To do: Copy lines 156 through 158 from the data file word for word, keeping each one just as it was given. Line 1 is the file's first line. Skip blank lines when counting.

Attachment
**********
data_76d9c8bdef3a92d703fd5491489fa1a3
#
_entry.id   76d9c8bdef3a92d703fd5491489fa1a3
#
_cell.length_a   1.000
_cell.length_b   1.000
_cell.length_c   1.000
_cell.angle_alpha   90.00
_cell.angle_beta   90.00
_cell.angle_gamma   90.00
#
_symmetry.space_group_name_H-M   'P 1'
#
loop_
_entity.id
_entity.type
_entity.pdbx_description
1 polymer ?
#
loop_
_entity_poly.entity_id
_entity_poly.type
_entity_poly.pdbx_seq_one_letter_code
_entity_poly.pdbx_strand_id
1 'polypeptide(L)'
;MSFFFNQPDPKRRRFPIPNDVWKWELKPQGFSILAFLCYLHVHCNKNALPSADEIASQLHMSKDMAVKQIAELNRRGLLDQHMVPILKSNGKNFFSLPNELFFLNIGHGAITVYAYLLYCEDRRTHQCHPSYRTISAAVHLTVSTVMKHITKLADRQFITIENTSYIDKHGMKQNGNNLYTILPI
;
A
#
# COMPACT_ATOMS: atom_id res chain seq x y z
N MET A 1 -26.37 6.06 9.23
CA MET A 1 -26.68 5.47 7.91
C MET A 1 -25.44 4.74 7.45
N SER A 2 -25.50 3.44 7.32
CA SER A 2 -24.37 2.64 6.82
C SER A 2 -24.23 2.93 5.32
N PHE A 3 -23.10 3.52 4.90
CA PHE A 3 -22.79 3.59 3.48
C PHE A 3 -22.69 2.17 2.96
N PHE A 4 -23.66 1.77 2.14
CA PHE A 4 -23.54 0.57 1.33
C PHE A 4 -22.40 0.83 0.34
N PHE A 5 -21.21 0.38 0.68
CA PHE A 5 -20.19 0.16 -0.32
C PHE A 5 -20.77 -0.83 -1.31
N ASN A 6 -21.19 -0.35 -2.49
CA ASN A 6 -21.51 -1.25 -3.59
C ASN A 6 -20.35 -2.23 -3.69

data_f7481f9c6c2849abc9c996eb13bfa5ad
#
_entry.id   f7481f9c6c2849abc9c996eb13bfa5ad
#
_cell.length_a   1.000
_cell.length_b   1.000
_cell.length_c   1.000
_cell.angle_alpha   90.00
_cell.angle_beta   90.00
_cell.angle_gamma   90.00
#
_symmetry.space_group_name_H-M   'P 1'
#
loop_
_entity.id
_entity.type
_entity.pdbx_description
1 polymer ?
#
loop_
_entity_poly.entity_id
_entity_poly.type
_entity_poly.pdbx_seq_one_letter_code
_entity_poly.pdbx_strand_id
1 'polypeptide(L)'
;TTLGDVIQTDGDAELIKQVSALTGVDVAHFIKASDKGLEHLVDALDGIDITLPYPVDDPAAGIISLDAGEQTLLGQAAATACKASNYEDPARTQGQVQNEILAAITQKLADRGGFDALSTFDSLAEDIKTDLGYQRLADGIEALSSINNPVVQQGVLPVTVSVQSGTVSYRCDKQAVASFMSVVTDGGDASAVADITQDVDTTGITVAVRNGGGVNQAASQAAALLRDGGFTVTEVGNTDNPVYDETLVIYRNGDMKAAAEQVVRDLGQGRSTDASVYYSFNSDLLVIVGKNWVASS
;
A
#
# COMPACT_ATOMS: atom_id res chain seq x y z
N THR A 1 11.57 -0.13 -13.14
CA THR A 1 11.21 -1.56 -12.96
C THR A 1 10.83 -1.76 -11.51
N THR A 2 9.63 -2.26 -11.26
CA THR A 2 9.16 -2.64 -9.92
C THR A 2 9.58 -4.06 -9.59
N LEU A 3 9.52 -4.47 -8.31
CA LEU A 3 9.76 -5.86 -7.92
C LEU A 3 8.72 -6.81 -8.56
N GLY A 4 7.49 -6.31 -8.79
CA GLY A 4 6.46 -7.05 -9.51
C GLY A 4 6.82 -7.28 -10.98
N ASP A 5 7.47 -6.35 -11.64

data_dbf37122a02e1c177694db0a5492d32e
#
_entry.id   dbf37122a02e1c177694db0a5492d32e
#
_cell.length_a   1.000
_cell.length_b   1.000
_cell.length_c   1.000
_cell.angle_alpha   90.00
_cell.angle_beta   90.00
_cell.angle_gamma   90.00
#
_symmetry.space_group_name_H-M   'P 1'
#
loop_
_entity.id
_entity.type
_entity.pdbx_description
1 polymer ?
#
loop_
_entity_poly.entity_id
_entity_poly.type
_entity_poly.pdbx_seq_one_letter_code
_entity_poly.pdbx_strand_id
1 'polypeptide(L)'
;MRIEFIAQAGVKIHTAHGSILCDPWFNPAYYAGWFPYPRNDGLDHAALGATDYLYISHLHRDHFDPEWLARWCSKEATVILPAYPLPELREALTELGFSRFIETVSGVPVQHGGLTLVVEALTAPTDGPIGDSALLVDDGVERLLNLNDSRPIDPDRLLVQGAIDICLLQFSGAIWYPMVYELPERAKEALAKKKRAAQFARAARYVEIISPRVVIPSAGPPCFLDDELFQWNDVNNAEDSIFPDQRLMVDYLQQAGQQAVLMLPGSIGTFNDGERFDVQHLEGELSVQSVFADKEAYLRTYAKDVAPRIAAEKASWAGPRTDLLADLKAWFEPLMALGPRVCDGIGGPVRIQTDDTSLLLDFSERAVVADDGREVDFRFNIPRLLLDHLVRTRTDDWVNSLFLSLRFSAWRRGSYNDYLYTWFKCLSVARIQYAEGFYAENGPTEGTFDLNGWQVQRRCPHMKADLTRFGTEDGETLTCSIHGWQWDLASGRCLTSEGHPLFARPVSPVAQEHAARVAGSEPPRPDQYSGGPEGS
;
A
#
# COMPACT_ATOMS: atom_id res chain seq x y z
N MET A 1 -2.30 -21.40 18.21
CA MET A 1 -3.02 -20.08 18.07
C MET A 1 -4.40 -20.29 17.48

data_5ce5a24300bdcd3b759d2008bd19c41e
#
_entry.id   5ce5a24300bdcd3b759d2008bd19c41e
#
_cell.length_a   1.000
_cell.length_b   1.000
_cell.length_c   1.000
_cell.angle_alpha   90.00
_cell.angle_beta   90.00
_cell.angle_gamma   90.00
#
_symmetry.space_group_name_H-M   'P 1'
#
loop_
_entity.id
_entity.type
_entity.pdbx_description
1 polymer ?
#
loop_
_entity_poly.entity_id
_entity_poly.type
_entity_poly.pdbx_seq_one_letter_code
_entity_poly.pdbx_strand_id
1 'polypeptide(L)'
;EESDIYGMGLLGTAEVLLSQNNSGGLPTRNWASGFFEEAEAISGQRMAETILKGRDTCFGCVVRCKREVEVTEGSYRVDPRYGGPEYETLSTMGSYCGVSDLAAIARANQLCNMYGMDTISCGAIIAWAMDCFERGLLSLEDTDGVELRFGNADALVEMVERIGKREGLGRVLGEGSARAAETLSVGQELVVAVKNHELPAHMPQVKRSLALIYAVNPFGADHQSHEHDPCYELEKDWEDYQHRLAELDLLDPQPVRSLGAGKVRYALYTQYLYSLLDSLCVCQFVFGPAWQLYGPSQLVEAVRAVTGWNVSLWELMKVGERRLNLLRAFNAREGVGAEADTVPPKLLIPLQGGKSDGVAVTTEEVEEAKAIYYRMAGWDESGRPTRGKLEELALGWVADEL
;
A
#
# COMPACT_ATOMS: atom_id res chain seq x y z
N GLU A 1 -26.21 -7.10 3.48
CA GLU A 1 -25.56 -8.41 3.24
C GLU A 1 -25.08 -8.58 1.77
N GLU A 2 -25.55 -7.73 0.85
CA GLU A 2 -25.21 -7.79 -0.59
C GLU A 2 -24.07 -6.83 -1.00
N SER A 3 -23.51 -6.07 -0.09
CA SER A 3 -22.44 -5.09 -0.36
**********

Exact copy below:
CA GLU A 1 -25.56 -8.41 3.24
C GLU A 1 -25.08 -8.58 1.77
N GLU A 2 -25.55 -7.73 0.85